In the 5 year period between 2007 and 2012, the number of businesses in Harris Street village increased by 34%, to 1,024. The largest net growth occurred in the professional and business services sector, 86 more businesses in this sector counted in 2012 than in 2007. Strong growth was also seen in the number of businesses in the food and drink sector, which saw an additional 57 businesses over the period.

The village has also seen strong growth in ICT and digital technology businesses with major tenants such as Google and Fairfax Media. The village is now regarded as a digital technology hub within Sydney, which continues to draw businesses of varying sizes to the precinct.

Table 3 – Number of Employing Businesses by Size, 2012

Sector Very Small (1–4) Small 5–19) Medium(20–199) Large (200+) Total Total (%)
Community 1 5 3 0 9 0.9%
Creative Industries 49 62 32 6 149 14.6%
Finance & Financial Services 24 24 0 1 49 4.8%
Food & Drink 83 83 26 1 193 18.8%
Government 0 0 1 0 1 0.1%
Health 13 16 0 0 29 2.8%
Higher Education & Research 4 8 13 10 35 3.4%
ICT 32 48 8 4 92 9.0%
Life Science (Bio-Tech) 3 4 2 0 9 0.9%
Manufacturing 7 5 2 0 14 1.4%
Motor Vehicle 2 1 0 0 3 0.3%
Natural Resource-Based Industries 0 0 0 0 0 0.0%
Professional & Business Services 70 78 29 2 179 17.5%
Property Development & Operation 25 25 4 0 54 5.3%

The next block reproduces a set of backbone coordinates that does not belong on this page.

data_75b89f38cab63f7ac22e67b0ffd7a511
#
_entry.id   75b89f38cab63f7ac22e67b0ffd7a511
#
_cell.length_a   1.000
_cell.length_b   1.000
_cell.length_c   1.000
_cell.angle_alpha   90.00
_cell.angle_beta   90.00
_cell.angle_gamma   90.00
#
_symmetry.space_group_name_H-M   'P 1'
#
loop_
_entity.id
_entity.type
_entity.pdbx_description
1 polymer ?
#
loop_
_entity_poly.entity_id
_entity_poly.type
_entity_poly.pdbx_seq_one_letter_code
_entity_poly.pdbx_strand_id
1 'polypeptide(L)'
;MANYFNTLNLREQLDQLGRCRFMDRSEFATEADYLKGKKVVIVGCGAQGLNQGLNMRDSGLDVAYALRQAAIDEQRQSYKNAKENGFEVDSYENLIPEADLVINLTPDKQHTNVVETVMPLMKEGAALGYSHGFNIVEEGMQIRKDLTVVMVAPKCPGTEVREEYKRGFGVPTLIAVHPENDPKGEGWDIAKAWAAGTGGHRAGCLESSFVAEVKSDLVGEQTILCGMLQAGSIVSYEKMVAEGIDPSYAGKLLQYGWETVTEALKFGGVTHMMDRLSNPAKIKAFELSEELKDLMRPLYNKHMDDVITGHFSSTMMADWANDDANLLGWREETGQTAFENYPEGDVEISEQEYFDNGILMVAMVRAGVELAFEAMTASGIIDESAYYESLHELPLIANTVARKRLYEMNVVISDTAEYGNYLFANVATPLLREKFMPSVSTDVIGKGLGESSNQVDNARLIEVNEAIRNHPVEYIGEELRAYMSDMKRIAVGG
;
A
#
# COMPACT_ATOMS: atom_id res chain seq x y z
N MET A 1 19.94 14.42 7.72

Retail & Personal Services 65 25 3 0 93 9.1%
Social Capital 7 12 1 0 20 2.0%
Tourist, Cultural & Leisure 15 19 21 2 57 5.6%
Transport & Logistics 11 17 7 0 35 3.4%
Utilities 0 3 0 0 3 0.3%
Total 411 435 152 26 1,024 100.0%

Source: Floor Space and Employment Survey, 2012 – City of Sydney

Food and drink

The growing residential population in Harris Street village along with the tourist and worker market has provided support for an increased number of food and beverage businesses. The village has a number of unique offerings such as the restaurants at The Star, which attract customers from further afield.

As shown in Table 4 in 2012 the restaurant/eating space use division accounted for 47,066 sqm of internal floor space in the village. This was an increase of 16,000 sqm, or 52%, from 2007. Additionally, the number of employees in this space use division in was more than tripled over the 5 years between 2007 and 2012.